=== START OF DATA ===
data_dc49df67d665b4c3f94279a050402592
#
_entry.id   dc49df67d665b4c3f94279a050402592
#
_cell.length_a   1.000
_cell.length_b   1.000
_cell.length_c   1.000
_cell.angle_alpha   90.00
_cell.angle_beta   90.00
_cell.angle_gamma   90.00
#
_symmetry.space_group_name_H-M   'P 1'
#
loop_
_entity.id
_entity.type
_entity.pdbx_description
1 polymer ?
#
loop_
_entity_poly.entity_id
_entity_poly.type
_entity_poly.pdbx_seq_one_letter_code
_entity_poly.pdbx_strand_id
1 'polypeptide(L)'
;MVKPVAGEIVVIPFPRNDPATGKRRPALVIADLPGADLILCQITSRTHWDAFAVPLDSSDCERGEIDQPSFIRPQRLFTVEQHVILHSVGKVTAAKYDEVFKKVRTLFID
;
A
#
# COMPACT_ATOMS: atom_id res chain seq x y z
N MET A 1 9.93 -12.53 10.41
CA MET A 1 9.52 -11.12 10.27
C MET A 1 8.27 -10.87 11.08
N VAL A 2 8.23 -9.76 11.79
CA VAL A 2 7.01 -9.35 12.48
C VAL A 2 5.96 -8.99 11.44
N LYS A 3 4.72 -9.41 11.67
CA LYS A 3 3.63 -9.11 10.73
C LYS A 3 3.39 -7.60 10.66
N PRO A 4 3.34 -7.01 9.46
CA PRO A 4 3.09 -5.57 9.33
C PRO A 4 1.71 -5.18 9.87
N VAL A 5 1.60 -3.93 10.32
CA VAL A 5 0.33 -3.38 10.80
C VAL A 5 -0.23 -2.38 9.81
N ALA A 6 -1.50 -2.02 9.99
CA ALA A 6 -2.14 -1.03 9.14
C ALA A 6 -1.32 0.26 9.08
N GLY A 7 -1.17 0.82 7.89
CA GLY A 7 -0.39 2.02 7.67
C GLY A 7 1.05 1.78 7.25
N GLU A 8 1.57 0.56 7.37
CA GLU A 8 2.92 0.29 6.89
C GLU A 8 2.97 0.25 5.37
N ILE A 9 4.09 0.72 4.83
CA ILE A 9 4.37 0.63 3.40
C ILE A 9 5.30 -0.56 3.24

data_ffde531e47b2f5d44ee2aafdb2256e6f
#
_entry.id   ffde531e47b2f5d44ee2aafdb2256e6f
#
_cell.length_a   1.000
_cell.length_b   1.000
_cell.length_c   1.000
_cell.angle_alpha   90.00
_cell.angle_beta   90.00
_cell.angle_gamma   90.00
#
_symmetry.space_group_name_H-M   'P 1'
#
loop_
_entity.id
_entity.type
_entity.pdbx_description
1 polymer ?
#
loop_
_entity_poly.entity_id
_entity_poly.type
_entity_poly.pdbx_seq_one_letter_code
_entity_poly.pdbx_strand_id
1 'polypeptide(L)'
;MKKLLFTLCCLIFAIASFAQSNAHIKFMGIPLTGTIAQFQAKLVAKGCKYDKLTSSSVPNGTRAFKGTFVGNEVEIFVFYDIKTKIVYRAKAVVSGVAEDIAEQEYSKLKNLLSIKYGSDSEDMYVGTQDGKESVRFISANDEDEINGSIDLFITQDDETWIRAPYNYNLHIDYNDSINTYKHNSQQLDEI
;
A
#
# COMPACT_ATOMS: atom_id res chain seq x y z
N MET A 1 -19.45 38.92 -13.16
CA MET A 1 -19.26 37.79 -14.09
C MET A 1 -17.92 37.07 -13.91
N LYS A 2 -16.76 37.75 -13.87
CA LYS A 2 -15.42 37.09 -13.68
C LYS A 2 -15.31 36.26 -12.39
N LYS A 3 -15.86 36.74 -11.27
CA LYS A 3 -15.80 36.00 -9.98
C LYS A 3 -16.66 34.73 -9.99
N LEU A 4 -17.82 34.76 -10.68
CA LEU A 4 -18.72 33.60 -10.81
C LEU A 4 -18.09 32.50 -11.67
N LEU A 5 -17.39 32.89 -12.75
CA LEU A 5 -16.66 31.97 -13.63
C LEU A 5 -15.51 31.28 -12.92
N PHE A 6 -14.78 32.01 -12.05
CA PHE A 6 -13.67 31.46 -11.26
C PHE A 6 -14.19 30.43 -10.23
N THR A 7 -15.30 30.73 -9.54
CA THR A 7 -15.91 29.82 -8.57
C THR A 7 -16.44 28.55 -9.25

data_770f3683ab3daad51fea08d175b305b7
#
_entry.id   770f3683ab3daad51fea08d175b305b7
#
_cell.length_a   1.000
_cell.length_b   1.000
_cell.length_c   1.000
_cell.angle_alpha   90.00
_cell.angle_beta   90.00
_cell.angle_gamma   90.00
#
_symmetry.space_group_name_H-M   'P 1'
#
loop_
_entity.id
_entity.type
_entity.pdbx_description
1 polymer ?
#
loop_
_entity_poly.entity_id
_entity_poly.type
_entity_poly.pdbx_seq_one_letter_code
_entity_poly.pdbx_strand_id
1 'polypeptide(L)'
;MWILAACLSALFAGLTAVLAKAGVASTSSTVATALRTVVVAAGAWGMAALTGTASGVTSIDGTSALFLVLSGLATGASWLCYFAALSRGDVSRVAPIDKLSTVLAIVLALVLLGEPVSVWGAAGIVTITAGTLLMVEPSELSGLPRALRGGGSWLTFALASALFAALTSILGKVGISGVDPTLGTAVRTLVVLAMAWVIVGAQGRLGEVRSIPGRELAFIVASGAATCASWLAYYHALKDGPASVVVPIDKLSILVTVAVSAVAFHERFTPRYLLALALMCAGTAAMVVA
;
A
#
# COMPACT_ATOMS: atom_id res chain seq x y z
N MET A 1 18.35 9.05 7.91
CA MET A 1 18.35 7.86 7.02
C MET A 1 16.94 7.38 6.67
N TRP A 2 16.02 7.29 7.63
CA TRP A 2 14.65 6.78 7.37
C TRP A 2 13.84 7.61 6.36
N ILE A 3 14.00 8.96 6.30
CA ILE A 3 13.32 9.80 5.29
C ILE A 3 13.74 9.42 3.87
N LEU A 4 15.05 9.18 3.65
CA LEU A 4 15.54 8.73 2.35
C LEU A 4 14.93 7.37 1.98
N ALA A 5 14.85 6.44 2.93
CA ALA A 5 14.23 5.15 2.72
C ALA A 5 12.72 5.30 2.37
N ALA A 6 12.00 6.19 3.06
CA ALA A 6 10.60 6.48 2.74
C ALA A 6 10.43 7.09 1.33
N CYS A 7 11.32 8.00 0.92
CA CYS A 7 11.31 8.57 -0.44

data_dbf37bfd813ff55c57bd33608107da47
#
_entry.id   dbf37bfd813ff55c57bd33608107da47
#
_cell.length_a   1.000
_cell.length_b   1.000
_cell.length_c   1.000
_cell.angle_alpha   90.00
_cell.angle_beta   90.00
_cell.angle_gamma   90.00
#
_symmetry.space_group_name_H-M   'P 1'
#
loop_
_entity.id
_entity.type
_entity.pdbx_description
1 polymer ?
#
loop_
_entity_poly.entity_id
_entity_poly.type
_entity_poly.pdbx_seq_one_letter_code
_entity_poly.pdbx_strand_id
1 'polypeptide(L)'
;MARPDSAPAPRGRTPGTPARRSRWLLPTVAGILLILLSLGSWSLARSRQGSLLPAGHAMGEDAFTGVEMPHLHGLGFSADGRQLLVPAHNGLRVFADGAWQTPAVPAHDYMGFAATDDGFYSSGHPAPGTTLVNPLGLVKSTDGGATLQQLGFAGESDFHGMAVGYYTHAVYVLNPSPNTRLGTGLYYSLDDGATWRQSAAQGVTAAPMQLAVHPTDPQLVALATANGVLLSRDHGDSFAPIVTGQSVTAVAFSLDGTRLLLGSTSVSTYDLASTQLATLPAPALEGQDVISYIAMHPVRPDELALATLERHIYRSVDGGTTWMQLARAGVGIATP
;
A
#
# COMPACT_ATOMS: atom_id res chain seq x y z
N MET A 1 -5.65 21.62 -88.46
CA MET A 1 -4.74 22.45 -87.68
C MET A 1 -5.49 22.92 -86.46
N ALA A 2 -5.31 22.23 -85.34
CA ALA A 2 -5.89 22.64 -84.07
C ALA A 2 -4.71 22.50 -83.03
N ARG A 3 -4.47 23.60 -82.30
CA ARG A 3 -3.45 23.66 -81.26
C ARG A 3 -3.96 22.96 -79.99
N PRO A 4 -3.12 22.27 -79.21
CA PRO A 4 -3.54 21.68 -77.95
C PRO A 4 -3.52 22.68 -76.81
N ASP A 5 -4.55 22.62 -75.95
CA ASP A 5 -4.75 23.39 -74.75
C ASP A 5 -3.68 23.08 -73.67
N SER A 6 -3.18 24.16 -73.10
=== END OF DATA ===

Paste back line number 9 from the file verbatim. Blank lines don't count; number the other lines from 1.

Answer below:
_cell.angle_beta   90.00